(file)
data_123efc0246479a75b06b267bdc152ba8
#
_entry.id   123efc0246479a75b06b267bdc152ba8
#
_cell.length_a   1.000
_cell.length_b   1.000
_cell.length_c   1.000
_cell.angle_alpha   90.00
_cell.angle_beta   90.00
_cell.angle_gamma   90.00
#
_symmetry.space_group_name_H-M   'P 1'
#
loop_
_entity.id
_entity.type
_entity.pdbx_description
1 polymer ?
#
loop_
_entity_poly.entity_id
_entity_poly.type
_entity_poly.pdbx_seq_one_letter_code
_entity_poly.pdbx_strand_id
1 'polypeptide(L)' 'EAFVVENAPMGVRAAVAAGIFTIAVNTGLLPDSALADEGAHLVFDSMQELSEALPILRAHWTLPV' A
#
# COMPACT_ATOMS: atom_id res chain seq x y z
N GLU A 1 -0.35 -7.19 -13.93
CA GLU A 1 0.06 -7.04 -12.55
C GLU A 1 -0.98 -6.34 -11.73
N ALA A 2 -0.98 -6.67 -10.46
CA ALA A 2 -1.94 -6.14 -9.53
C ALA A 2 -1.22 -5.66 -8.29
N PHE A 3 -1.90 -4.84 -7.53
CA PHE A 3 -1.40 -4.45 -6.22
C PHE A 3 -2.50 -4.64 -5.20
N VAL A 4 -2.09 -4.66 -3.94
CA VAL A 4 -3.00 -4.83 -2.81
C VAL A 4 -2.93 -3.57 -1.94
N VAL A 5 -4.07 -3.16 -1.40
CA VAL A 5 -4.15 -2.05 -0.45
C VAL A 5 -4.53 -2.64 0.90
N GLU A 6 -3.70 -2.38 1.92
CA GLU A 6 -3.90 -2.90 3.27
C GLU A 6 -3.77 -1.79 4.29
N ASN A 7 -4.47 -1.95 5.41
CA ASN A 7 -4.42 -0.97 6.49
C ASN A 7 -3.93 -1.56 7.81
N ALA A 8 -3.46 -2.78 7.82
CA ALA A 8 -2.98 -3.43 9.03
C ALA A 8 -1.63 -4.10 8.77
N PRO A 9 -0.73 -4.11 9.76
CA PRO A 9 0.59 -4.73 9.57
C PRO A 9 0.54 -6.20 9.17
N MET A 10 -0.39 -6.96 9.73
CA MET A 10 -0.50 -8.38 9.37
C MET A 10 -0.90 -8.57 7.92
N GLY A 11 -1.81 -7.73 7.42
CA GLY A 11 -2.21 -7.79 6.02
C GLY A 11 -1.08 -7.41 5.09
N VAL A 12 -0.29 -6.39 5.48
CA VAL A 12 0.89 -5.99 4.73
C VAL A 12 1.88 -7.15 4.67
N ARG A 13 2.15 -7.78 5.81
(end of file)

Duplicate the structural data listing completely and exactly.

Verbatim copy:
data_123efc0246479a75b06b267bdc152ba8
#
_entry.id   123efc0246479a75b06b267bdc152ba8
#
_cell.length_a   1.000
_cell.length_b   1.000
_cell.length_c   1.000
_cell.angle_alpha   90.00
_cell.angle_beta   90.00
_cell.angle_gamma   90.00
#
_symmetry.space_group_name_H-M   'P 1'
#
loop_
_entity.id
_entity.type
_entity.pdbx_description
1 polymer ?
#
loop_
_entity_poly.entity_id
_entity_poly.type
_entity_poly.pdbx_seq_one_letter_code
_entity_poly.pdbx_strand_id
1 'polypeptide(L)' 'EAFVVENAPMGVRAAVAAGIFTIAVNTGLLPDSALADEGAHLVFDSMQELSEALPILRAHWTLPV' A
#
# COMPACT_ATOMS: atom_id res chain seq x y z
N GLU A 1 -0.35 -7.19 -13.93
CA GLU A 1 0.06 -7.04 -12.55
C GLU A 1 -0.98 -6.34 -11.73
N ALA A 2 -0.98 -6.67 -10.46
CA ALA A 2 -1.94 -6.14 -9.53
C ALA A 2 -1.22 -5.66 -8.29
N PHE A 3 -1.90 -4.84 -7.53
CA PHE A 3 -1.40 -4.45 -6.22
C PHE A 3 -2.50 -4.64 -5.20
N VAL A 4 -2.09 -4.66 -3.94
CA VAL A 4 -3.00 -4.83 -2.81
C VAL A 4 -2.93 -3.57 -1.94
N VAL A 5 -4.07 -3.16 -1.40
CA VAL A 5 -4.15 -2.05 -0.45
C VAL A 5 -4.53 -2.64 0.90
N GLU A 6 -3.70 -2.38 1.92
CA GLU A 6 -3.90 -2.90 3.27
C GLU A 6 -3.77 -1.79 4.29
N ASN A 7 -4.47 -1.95 5.41
CA ASN A 7 -4.42 -0.97 6.49
C ASN A 7 -3.93 -1.56 7.81
N ALA A 8 -3.46 -2.78 7.82
CA ALA A 8 -2.98 -3.43 9.03
C ALA A 8 -1.63 -4.10 8.77
N PRO A 9 -0.73 -4.11 9.76
CA PRO A 9 0.59 -4.73 9.57
C PRO A 9 0.54 -6.20 9.17
N MET A 10 -0.39 -6.96 9.73
CA MET A 10 -0.50 -8.38 9.37
C MET A 10 -0.90 -8.57 7.92
N GLY A 11 -1.81 -7.73 7.42
CA GLY A 11 -2.21 -7.79 6.02
C GLY A 11 -1.08 -7.41 5.09
N VAL A 12 -0.29 -6.39 5.48
CA VAL A 12 0.89 -5.99 4.73
C VAL A 12 1.88 -7.15 4.67
N ARG A 13 2.15 -7.78 5.81